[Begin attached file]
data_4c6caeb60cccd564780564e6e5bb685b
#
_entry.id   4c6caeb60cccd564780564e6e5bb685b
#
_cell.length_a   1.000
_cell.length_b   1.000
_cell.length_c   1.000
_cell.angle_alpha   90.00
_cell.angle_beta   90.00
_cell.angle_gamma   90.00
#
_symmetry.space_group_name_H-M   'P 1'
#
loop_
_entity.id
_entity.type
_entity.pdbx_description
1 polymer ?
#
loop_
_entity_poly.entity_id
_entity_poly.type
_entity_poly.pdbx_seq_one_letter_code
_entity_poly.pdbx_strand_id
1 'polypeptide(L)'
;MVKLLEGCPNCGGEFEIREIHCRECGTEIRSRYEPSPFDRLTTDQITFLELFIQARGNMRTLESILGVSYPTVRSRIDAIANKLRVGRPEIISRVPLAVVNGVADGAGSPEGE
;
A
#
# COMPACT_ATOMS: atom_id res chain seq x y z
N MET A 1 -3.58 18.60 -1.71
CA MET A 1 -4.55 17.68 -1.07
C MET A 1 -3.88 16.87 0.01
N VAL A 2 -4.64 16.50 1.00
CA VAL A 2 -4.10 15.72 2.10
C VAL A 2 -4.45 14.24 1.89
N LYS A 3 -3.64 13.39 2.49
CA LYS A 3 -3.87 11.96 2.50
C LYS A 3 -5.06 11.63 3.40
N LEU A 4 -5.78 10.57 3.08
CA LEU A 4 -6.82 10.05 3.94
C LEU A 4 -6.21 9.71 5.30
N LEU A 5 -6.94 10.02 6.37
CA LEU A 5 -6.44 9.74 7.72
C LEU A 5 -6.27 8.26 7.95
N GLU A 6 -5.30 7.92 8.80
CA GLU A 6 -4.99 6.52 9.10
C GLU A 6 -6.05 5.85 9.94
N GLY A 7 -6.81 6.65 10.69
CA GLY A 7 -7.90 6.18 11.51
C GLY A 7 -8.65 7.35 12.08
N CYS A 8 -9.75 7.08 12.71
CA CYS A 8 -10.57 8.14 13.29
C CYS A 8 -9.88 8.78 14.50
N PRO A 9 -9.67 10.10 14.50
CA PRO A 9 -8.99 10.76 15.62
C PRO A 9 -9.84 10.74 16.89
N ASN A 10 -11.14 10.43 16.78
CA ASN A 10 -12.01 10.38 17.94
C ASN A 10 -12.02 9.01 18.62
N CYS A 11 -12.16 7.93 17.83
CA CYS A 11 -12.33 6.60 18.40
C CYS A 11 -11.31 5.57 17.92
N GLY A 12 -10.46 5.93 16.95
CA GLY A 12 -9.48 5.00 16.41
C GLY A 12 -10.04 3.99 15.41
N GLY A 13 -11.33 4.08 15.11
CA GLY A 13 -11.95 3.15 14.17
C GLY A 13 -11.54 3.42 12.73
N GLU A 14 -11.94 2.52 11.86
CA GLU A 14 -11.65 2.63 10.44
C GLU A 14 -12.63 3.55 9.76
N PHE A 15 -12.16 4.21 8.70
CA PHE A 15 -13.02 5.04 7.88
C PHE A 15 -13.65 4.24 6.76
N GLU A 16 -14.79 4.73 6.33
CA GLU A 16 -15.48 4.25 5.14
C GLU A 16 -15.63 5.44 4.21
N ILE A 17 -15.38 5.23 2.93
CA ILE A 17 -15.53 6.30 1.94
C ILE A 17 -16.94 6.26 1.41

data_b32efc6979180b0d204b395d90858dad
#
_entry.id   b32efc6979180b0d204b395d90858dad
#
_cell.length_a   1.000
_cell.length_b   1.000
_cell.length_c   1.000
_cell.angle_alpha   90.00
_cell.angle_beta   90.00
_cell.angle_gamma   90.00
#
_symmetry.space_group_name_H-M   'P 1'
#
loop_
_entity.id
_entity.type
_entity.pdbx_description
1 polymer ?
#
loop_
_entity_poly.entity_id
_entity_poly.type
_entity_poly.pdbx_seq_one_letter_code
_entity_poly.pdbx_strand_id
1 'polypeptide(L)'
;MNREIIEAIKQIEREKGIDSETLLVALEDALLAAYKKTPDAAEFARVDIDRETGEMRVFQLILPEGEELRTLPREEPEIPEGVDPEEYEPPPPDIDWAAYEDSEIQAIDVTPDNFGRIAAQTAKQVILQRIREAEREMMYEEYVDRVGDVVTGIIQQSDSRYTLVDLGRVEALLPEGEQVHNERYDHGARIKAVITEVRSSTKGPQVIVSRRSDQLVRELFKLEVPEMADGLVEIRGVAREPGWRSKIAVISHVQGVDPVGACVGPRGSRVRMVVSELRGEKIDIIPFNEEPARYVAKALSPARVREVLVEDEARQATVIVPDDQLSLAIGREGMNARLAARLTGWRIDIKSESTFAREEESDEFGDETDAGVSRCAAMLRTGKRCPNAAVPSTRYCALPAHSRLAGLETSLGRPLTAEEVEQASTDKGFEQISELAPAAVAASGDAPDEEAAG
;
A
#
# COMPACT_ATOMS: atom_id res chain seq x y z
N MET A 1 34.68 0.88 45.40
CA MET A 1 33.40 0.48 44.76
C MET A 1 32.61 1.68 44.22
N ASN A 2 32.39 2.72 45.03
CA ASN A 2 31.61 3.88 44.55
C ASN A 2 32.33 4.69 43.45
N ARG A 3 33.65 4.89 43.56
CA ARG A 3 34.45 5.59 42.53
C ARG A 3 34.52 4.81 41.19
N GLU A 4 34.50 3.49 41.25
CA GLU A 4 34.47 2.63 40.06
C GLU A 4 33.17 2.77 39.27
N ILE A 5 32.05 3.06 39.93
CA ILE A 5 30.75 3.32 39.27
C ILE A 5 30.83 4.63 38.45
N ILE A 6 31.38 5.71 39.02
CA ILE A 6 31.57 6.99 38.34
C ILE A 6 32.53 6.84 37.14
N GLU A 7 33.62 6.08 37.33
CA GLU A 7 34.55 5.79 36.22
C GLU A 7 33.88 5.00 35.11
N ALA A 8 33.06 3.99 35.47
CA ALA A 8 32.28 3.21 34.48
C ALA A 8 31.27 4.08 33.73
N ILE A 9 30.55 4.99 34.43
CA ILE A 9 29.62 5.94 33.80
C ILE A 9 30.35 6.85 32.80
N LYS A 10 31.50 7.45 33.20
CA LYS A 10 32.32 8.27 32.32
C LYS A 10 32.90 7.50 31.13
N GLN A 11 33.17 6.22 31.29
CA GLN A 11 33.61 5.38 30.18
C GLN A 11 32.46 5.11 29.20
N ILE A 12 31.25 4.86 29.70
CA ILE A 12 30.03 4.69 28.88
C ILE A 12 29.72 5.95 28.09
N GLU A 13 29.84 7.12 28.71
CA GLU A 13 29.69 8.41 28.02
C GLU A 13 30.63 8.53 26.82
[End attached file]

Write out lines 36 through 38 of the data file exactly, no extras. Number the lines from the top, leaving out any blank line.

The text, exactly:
C VAL A 2 -4.45 14.24 1.89
N LYS A 3 -3.64 13.39 2.49
CA LYS A 3 -3.87 11.96 2.50